Let's Make Robots!

Robutt Number Two

drive around

This is my second attempt at a robot, and my first more or less blind since I basically followed the start here tutorial for my first one. My goals here were fairly simple, I wanted to utilize some more accurate and substantial tools than just the Sharp IR detector, make the thing a little faster by utilizing a separate power supply for the motors and hopefully learn a thing or two.

I picked up everything from Solarbotics this time, because I really like their site and their shipping is always two days ahead of schedule. I bought some treads, new motors (GM9 instead of GM3), their compact L298 motor driver and a few other random components (LSR, line detector sensors, some fancy LEDs). As I mentioned previously I am not really a circuitry/electronics guy and the first robot was my first time playing with circuits (aside from building a PC) and it was my first time soldering as well!

So, as you might expect I am kind of crappy at soldering, so I mention this as a warning to all new solderers like me: solder all the way! Doing it halfway doesn't really work properly, as I found out. My driver board was really flaky and the right tread was in constant motion when it wasn't being fed any input, which is obviously wrong. It took me a while to even figure out what was wrong, but once I took everything apart and re-soldered the entire board everything started working properly. So yeah, I'm sure this is amazingly obvious to all the regulars here, but it's super important to actually do it right. Don't cut corners for no reason!

After a lot of manual consulting and looking stuff up and soldering and scratching my head I finally got the motor driver connected to the Picaxe and turning those wheels properly. The first video is my first test run where it's basically just running through a list of navigation commands. I know this is probably fairly basic stuff, but it was very exciting for me!

June 2, 2010

Hooking up the SRF05 turned out to be easier than I expected and the servo was easy of course. At this stage he just kind of pokes around on the floor, avoiding obstacles and deciding where to go. Nothing very exciting but at least there's some level of autonomy now, and the SRF05 works a million times better than the Sharp ever did.

I will say that not planning out the build has kind of bit me in the butt. The two boards don't really fit together in a useful way and he's held together by masking tape.

June 6, 2010

Okay being held together by masking tape the body was giving me issues as far as stability went. It wasn't horrible, but the complete lack of planning and the tape not making the build as solid as it could have been made it frustrating at times. So this morning I embarked upon a full disassembly and rebuild using my newly acquired hot glue gun! Don't leave home without it, kids.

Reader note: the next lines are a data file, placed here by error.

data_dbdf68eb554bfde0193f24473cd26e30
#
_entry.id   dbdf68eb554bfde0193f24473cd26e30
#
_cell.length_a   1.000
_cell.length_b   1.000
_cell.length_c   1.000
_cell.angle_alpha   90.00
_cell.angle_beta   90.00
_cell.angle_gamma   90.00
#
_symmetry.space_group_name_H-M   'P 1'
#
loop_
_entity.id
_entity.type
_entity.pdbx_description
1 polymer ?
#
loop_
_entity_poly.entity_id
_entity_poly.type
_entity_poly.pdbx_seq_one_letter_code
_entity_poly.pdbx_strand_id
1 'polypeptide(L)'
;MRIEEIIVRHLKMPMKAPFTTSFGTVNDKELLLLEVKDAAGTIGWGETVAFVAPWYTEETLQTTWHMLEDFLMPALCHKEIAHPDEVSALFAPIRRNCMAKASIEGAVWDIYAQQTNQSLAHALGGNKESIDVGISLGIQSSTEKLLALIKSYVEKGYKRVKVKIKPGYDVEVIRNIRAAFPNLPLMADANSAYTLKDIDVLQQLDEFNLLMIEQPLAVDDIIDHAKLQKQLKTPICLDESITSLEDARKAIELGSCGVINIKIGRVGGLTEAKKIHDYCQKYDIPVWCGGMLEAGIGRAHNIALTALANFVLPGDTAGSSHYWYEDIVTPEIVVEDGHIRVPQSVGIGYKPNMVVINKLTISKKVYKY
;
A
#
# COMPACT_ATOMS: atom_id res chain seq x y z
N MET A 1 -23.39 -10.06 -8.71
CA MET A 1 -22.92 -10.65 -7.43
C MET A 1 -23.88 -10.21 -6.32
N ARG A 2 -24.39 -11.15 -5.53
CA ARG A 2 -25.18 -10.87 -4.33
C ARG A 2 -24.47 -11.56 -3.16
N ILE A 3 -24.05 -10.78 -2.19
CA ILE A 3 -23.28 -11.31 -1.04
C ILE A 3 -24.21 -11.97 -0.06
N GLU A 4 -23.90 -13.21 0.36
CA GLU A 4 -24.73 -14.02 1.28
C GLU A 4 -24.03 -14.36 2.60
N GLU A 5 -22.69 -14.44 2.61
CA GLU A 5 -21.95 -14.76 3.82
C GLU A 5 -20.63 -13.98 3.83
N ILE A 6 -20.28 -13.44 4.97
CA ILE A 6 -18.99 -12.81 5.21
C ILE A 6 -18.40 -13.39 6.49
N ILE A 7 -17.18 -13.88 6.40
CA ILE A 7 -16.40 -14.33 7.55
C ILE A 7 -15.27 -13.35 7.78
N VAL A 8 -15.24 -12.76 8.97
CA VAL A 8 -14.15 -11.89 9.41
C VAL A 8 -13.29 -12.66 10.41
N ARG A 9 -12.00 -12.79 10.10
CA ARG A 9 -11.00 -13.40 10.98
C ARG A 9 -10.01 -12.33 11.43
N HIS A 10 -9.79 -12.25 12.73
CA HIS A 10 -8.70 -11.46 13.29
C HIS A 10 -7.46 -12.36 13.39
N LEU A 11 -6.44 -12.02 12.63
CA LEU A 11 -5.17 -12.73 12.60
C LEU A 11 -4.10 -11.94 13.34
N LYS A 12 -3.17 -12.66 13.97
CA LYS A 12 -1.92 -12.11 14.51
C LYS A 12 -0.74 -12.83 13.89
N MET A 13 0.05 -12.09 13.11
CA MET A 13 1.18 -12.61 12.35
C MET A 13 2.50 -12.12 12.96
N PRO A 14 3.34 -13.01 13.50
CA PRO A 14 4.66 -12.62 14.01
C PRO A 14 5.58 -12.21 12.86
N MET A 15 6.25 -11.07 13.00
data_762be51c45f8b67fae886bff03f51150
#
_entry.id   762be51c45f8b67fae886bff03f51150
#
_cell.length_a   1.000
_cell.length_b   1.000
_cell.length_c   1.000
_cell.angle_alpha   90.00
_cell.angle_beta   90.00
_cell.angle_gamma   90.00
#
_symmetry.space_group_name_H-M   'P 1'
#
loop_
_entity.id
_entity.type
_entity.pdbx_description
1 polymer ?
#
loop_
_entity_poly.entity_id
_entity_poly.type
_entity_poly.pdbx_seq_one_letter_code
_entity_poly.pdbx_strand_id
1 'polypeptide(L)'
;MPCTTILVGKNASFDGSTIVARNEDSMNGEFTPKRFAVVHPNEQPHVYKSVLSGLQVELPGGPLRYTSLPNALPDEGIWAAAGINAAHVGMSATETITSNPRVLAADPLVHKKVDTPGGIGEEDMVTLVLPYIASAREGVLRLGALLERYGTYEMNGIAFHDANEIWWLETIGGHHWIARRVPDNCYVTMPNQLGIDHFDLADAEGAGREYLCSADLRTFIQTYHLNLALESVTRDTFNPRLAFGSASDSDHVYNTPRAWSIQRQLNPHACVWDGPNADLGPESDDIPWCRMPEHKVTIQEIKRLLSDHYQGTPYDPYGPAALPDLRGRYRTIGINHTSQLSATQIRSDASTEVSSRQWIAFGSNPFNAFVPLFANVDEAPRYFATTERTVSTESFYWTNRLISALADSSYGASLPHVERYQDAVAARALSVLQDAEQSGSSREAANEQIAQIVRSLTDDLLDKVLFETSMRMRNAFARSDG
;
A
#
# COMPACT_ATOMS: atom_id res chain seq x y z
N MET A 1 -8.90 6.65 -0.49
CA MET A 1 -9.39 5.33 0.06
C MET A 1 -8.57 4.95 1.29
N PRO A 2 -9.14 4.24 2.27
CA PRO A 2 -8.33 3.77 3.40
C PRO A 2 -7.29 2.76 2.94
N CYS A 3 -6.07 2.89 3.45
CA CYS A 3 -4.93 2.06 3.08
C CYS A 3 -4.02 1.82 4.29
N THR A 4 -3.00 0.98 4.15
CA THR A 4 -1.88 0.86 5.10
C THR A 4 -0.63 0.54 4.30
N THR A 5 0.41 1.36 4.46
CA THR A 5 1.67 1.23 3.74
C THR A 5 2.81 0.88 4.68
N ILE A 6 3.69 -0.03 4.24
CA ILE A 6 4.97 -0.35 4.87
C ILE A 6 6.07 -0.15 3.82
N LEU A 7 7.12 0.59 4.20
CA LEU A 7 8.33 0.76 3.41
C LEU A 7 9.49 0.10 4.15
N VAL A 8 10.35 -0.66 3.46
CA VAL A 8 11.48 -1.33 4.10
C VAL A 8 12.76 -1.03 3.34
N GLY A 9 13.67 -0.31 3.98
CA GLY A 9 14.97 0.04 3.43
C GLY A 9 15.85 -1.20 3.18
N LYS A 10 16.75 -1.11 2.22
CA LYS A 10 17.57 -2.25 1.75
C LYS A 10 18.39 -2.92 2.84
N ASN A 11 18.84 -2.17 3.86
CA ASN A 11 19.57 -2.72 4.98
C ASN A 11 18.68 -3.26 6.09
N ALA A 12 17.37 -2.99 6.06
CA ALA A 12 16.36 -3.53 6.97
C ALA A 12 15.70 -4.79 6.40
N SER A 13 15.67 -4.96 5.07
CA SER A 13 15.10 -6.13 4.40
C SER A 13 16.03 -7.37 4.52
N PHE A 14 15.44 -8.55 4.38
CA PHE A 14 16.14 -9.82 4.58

The body consists of two 'plates' which are held apart entirely by the motors. In the front you can see a big mess of glue and bits of plastic that hold the front axle (a radio antenna in its former life) in place. To the right is a compartment I built that houses the main (and currently only) servo. The point of that apparatus was for easy disassembly of the robot. The original body had the servo taped into place and it was a pain in the ass to actually move it or reposition it because I had to peel off all the tape and then re-tape everything. So yeah. I also made a little bracket for the SR05 though that's only held onto the servo by some double-sided foam tape.

The next issue I had with the build was that the motor driver and picaxe could not comfortably sit on the top plate together. It's actually precisely the same width as both of them next to each other, but that creates issues with the treads. My solution was to elevate the motor driver. This lets the picaxe sit slightly below it and I can also put the 9V used to power the motors (and motor driver) under it. The picaxe board fits perfectly next to the 9V!

This is just the finished servo holder thingy. Nothing fancy, but it does the trick and the fit over the axle (you can see the notches) is tight enough that it needs no additional adhesive.

The finished product! Well, not quite since the treads were a little droopy so I fixed those up, but this is basically the final product. Right now he only drives around and avoids obstacles and turns on his light when it's dark. I'm going to see what I can do to make it a little more interesting though and provide a new video. I also have some line follower dealies so I can make him detect that he shouldn't fall off a table. The possibilities are endless!

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Hey man is there anyway i could get a hold of your code!

I think you are going to use a lot of money on 9V's ;/ These do not have a lot of capacety.

If you make him look for black/white surface, you have build yourself a fun sumo bot :) Make another, and have them find each other, and then push each other out of the ring.